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Getting to grips with the Spanish horario

Getting to grips with the Spanish horario
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It seems to me that you can divide international families in Barcelona into two camps – those who have adapted to the typical Spanish horario, or daily schedule, and those, like me, who despite living here for years, always feel a little out of step.

In Spain the day is long. La mañana (morning) stretches way past noon until lunch, which is rarely before 2pm and often later at weekends. La tarde (the afternoon) extends well beyond what would be children’s bedtime in many countries. “A las ocho por la tarde” sounds so strange when you say it in English – eight o’clock in the afternoon!

Why does Spain follow such a different schedule from other European countries? Well, you can start by blaming Franco, who changed Madrid’s clocks to match Berlin time shortly after meeting Hitler in 1940. Spain (apart from the Canary Islands) has been on Central European time ever since, despite being as far west as parts of Wales. This has the effect of pushing the whole day back, especially in the heat of the summer months.

Although few take an actual nap in the middle of the working day, Spain’s famous siesta tradition means lunch breaks are up to two hours long, at least in theory. This drags the working day out to around 7pm for office workers, with shops staying open until 8pm or later. It’s doubtful that much more work gets done but it means that everyone goes home later.

The school day is also long compared to many countries, with kids finishing around 5pm. Some after school activities don’t even start till 6pm or later, and it’s not unusual for local kids to go to bed around 10pm, even on a school night. I foolishly agreed to a sleepover for my daughter’s fifth birthday to find that the kids arrived at 6.30pm fresh from a three-hour siesta and ready to party.

I no longer share my mother’s open-mouthed horror at seeing young children out and about close to midnight, but despite the best part of a decade in this part of the world, I’ve never been able to get with the programme. It’s not that I disapprove of this system, it’s that I just can’t manage it. I want, no, I need some quiet wind-down time at the end of the day. That means on weekdays I don’t want to be getting home much later than 6pm, and that’s assuming I’ve got a plan for dinner.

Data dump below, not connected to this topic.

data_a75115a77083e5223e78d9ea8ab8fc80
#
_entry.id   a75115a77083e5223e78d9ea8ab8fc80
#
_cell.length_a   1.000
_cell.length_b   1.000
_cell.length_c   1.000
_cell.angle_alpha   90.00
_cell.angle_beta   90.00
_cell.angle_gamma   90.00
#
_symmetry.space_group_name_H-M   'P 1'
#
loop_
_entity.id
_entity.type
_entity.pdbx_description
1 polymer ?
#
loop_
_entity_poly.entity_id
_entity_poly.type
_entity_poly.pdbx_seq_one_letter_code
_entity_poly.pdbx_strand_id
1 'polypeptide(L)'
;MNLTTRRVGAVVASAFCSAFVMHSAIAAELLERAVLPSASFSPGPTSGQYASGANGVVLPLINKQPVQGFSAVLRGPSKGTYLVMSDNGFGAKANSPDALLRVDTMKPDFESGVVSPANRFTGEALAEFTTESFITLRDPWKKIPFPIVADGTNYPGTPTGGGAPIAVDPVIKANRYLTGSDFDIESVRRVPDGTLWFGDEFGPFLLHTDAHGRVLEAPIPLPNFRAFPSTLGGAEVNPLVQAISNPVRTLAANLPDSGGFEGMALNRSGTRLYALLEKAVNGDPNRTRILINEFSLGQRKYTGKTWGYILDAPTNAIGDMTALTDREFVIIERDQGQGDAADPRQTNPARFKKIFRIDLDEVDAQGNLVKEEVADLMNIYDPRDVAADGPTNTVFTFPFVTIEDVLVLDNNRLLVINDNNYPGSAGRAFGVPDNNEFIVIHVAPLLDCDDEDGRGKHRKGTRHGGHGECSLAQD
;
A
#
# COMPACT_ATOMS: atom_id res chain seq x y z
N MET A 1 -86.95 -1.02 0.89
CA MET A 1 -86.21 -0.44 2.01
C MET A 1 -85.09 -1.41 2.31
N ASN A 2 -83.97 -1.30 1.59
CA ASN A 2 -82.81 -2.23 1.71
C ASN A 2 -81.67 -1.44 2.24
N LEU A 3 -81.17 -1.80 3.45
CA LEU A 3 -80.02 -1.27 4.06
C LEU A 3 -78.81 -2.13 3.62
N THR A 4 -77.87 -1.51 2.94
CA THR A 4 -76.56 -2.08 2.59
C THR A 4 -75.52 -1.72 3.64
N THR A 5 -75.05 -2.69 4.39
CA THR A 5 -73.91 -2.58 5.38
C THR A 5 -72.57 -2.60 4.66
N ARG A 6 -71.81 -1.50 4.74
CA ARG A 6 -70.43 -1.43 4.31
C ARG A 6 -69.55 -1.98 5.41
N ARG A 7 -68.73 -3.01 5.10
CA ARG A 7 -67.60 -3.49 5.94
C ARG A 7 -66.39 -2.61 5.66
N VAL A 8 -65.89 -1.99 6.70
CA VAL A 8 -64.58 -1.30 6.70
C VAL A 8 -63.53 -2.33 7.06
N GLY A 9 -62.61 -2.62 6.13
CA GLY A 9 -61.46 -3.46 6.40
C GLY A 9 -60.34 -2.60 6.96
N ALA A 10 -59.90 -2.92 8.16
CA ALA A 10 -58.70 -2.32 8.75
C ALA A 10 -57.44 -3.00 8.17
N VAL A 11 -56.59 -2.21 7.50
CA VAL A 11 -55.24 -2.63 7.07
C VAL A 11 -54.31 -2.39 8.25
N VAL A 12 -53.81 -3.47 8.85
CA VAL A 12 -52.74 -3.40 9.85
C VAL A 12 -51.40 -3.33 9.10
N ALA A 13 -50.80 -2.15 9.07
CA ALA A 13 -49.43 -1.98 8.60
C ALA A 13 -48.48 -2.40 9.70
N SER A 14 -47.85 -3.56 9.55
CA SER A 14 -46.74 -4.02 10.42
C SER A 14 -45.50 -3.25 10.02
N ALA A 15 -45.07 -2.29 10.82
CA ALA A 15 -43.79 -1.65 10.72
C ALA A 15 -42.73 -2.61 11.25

But I certainly seem to be in a minority. Kids’ doctors’ appointments after 7pm? Of course! Door-to-door-salespeople calling at 8pm? Why not? This summer at a holiday camp kid’s party I had to carry my sleeping daughter home at 11.30pm while the other primary school-aged kids happily danced the night away. Everyone assumed she must have been ill – no, she’s just six!

How on earth do the locals manage it? As far as I can tell, it seems to be a combination of later rising times and catch-up siestas at the weekend. There is nothing wrong with this, of course, but I just can’t live that way, even if it means always feeling like the odd one out.

There are a few upsides to being out of step with everyone else – always being the first to arrive at a restaurant means you get the best table, for example, or avoiding the queues by doing your shopping in an empty supermarket at 2.30pm, when everyone else is having lunch.

The flip side is that when I go back to my own country, everyone thinks I’m odd for letting my daughter stay up till 8pm. I guess I just can’t win!

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